Two promoter exits – housing finance industry shakeout?

With the promoters of two finance housing companies leaving the company, will there be a shakeout in the sector?

The two exits – the minor and the major – were announced in quick succession.

The Pune-based Poonawalla Fincorp Ltd has announced the intended sale of its interest in housing finance subsidiary Poonawalla Housing Finance Limited (formerly Magma Housing Finance Limited) to Perseus SG Pte. Ltd affiliated with TPG Global LLC for Rs 3,900 crore.

A few days earlier, Centre Housing Finance Ltd has announced the binding agreement to acquire the housing finance business of National Trust housing Finance Limited for an unknown price.

An affordable housing finance company National Trust Housing has a loan portfolio of over Rs.300 crore and a presence in 17 locations across four southern states.

Under the agreement, Centrum Housing will take over the housing financing business, including the loan portfolio, branches and employees.

However, industry players and pundits told IANS that the existence of the two does not mean a shakeout or consolidation is taking place in the housing finance sector, but rather shows the potential and interests of players.

When a private equity powerhouse like TPG invests in the housing finance sector, it demonstrates the growth potential, industry experts told IANS.

In February 2020, a fund managed by Morgan Stanley PE Asia invested approximately Rs 190 crore to acquire a minority stake in Centrum Housing Finance.

On Poonawalla Fincorp’s departure, Sanjay Agarwal, Senior Director, CARE Ratings told IANS: “They probably want to focus on consumer finance. Home finance is a long-term business and different from consumer finance.”

According to Agarwal, the sale and purchase of two home finance companies shows a lot of interest in the market and is positive for the sellers and buyers.

He said the loan loss for housing finance companies is very low but needs a lot of capital.

“The timing of the sale by Poonawalla is good as the market picks up. I will not say there is any consolidation going on in the industry,” a top housing finance company official told IANS on condition of anonymity.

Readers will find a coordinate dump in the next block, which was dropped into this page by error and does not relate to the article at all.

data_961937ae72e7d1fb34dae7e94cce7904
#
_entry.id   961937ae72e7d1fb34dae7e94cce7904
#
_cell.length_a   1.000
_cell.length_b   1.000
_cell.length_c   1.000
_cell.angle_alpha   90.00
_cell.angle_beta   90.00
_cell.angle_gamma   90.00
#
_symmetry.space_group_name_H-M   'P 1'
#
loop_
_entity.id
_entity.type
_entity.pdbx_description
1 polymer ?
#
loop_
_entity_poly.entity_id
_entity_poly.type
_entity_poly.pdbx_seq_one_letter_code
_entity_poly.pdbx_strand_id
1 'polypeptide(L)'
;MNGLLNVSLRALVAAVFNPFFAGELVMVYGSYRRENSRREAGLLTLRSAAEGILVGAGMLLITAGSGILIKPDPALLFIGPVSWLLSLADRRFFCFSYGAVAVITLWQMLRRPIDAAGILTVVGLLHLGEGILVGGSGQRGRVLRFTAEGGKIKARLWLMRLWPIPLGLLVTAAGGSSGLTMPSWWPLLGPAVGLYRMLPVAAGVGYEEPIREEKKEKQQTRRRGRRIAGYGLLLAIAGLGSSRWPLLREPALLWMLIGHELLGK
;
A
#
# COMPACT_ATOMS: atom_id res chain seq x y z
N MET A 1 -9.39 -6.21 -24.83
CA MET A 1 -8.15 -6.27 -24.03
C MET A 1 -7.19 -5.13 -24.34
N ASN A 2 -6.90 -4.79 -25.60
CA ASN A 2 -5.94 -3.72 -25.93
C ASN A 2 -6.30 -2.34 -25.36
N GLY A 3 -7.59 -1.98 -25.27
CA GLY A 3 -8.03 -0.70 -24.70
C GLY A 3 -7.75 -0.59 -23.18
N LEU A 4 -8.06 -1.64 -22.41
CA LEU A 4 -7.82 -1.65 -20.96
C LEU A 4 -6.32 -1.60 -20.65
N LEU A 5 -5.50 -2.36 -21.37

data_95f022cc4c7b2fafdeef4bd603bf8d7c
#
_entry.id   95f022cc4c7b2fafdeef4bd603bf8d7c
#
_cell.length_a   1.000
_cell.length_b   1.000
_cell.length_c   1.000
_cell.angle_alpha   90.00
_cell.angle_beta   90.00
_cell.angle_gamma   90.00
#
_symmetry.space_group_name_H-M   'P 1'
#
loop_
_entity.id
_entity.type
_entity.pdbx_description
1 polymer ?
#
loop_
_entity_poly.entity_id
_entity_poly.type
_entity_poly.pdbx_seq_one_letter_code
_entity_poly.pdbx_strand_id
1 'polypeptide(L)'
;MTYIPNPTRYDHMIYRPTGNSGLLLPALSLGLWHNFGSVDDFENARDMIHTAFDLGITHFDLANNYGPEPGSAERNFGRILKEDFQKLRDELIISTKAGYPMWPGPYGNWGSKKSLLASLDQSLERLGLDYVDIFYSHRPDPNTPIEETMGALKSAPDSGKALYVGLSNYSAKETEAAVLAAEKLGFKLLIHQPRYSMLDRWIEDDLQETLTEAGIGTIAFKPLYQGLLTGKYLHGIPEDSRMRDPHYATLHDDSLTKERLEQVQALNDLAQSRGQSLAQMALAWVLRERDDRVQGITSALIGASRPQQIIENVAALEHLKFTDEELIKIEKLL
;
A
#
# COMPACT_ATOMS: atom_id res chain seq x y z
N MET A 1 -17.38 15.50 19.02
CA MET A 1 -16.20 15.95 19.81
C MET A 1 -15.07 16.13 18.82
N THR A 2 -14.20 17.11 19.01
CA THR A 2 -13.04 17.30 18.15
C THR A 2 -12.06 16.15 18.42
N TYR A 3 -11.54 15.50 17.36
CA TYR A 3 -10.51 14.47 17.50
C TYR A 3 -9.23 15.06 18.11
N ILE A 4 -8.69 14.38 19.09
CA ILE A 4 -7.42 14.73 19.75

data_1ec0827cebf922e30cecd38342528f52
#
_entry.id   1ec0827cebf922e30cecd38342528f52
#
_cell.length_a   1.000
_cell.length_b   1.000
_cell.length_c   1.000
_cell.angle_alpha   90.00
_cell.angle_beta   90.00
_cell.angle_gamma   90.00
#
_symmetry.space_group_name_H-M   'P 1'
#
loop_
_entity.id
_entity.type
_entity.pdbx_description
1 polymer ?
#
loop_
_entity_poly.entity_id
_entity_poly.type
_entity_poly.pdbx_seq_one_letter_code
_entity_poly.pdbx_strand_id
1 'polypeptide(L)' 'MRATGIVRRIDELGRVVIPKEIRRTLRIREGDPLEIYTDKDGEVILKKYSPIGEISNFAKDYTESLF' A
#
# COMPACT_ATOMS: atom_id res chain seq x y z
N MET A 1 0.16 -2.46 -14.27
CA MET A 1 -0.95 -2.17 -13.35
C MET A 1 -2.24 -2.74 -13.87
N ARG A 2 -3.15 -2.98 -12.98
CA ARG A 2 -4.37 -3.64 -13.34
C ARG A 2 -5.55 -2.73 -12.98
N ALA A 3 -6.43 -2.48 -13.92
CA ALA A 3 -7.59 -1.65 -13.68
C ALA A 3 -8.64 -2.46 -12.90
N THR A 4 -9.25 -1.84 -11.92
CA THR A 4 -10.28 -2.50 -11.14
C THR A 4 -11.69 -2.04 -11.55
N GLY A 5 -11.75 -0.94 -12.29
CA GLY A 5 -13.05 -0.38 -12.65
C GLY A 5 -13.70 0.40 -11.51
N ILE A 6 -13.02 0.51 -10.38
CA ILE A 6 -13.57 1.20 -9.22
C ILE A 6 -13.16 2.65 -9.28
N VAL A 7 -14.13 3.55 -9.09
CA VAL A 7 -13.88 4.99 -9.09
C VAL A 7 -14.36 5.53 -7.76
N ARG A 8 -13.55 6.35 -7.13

Regarding the Centrum group’s acquisition of National Trust Housing, an industry official told IANS: “The purchase gives Centrum a flying start in the southern market. It would have taken them about two years to get a … to build a comparable presence.”

The acquisition of National Trust Housing consolidates Centrum Housing’s presence in South India and will help to further increase penetration in the chosen regions, said Jaspal Bindra, Executive Chairman of Centrum Group.

“The market is growing and the pie is big enough for everyone to grow. There are opportunities for all players – big and small. This is driven by the need for housing and the government’s commitment to housing for all. There is a fair degree of growth potential in the coming years,” Lakshminarayanan Duraiswamy, Managing Director, Sundaram Home Finance Ltd told IANS.

Big banks and housing finance companies are coming to small towns and this in turn is causing smaller players like us to explore opportunities in Tier 3 and 4 cities, Duraiswamy added.

“Last year we recorded payouts of Rs 2,350 crore. In the first half of this year, the payout figure is close to Rs 1,800 crore. Our target is to grow by 40 to 50 percent this year and we are on track to achieve this target driven by Tier 2 and 3 growth. The smaller cities are growing faster for us and the self-employed segment is growing faster than the salaried class,” he said.

The housing finance companies like Sundaram Home Finance, Aptus Value Housing Finance India Ltd have also diversified their business by financing small businesses, giving them a wider spread.

Typically, home finance companies follow a monoline business model with an emphasis on home loans and loan against property (LAP), Duraiswamy said.

Sundaram Home Finance’s entry into small business loans versus residential mortgages is a diversification into a new segment of borrowers and an entry into Tier 3 and 4 cities, Duraiswamy said.

According to him, the small business loan portfolio will reach about Rs 15 crore by the end of this year and about Rs 150 crore by the end of the next fiscal year.

“In the long term, we hope to bring this segment’s contribution to about 10 percent of our total payouts,” said Duraiswamy.

Sundaram Home Finance also plans to expand its home loan distribution network by opening about 15 new branches in Tier 2 and 3 cities in Tamil Nadu, Karnataka and Andhra Pradesh by March 2023.

Be that as it may, though banks continued to dominate, accounting for 63 percent of the total home finance portfolio, home finance companies outperformed in FY22, CARE Ratings said in a research report.

After reporting modest growth for two consecutive years, home finance companies reported double-digit growth of 11 percent yoy in FY22, surpassing the 7 percent growth reported by banks, according to CARE Ratings.

“Consequently, the share of HFCs, which has shrunk for the past two consecutive years, improved from 36 percent to 37 percent in FY22. Improvement in the macroeconomic environment, the low interest rate regime and the first signs of recovery were witnessed in the real estate sector were the main catalysts for the high growth,” notes the CARE Ratings report.


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